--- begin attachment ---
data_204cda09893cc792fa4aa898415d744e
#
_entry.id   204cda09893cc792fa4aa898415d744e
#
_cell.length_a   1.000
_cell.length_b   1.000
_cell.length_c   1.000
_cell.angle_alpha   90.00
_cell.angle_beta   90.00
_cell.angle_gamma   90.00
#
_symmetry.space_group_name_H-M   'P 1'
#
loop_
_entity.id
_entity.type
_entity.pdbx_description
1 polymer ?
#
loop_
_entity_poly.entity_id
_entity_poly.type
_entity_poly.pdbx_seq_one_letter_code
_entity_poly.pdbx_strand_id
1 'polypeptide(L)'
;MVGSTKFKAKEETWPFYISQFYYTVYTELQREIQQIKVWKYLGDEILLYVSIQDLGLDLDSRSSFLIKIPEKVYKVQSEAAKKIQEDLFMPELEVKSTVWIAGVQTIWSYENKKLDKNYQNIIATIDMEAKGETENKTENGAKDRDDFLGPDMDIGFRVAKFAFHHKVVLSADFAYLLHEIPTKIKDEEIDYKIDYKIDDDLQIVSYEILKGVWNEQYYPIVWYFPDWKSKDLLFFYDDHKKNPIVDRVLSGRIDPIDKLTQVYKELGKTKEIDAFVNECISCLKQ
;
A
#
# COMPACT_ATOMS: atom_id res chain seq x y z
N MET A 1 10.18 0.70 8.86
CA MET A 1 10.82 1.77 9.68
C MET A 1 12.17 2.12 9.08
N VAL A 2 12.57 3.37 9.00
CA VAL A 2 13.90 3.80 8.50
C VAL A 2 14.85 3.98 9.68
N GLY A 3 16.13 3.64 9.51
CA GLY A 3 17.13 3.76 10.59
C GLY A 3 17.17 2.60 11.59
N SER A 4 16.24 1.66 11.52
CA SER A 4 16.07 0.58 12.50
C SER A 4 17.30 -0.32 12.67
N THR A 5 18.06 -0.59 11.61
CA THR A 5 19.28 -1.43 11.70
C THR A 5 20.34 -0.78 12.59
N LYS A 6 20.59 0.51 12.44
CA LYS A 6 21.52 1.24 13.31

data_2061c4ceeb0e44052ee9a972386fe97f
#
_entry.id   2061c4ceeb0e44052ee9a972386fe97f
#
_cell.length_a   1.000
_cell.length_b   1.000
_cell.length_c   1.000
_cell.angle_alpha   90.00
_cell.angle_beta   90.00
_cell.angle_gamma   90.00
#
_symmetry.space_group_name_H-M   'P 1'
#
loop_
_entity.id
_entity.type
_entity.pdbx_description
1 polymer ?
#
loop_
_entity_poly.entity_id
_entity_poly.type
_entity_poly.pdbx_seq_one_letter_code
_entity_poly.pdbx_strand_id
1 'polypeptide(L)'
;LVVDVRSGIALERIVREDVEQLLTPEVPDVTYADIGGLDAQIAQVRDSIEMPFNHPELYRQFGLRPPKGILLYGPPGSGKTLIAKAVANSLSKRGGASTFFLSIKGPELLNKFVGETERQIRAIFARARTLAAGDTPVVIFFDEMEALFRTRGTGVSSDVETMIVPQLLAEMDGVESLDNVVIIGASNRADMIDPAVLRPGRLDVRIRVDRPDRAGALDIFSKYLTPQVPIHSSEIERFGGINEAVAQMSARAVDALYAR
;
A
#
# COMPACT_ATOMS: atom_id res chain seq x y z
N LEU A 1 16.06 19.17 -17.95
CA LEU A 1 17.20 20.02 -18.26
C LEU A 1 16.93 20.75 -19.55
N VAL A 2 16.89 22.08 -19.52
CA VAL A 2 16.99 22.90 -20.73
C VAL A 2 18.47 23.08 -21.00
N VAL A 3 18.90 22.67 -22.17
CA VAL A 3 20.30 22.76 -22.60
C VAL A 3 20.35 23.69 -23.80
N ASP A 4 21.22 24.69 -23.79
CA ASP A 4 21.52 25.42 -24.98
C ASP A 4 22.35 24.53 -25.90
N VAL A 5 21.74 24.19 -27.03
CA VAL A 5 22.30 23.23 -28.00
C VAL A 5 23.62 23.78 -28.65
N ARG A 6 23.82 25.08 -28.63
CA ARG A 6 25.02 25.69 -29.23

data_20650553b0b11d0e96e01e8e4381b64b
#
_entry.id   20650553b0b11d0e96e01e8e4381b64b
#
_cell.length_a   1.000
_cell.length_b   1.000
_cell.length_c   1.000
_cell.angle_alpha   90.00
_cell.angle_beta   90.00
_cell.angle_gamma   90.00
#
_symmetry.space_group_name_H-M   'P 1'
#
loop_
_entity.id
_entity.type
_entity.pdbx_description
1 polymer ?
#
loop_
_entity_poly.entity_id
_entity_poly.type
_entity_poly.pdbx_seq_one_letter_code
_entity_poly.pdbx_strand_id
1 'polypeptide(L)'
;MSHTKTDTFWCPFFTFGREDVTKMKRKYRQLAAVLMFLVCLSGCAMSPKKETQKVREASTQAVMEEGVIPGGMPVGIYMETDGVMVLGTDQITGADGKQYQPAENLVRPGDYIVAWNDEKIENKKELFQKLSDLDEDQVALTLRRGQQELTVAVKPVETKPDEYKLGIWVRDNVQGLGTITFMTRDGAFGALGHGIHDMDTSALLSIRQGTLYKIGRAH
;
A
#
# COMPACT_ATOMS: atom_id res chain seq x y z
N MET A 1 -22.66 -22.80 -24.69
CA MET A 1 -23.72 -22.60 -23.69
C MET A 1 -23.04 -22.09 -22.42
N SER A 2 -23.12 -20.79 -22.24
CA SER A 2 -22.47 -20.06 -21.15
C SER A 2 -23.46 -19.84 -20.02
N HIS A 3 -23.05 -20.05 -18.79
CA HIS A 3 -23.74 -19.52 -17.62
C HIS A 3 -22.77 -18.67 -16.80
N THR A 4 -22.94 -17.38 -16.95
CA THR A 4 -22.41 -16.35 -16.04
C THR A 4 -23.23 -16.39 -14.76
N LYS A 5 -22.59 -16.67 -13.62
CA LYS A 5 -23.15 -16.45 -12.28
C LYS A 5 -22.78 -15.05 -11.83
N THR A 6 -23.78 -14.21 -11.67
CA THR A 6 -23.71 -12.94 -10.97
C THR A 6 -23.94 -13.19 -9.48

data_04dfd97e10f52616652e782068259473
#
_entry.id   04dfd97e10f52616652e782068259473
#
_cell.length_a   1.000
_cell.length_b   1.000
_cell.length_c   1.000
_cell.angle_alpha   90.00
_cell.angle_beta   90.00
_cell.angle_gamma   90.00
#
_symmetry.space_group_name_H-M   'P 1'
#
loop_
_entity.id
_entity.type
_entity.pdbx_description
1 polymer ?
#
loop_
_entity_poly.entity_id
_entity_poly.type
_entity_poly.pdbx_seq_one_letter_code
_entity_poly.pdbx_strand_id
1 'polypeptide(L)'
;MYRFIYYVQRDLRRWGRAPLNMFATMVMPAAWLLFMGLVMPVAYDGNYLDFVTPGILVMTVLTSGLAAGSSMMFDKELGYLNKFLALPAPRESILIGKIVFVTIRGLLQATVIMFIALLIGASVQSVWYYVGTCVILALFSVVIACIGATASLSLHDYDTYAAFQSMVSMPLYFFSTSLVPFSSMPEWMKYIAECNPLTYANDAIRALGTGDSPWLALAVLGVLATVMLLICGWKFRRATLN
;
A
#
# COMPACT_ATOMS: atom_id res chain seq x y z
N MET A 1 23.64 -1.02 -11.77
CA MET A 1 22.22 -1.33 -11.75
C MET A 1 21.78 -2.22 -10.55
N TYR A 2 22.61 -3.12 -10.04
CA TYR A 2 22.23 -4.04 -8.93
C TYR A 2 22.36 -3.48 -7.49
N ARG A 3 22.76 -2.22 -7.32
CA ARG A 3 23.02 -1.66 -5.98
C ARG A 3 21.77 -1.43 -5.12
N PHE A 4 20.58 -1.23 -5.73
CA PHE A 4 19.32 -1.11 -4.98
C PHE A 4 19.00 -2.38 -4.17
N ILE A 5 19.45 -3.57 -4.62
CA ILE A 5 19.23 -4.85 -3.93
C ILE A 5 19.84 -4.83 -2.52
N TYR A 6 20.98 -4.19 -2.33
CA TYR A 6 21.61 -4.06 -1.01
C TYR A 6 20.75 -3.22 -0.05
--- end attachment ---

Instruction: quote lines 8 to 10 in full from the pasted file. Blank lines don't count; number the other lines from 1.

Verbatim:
_cell.angle_alpha   90.00
_cell.angle_beta   90.00
_cell.angle_gamma   90.00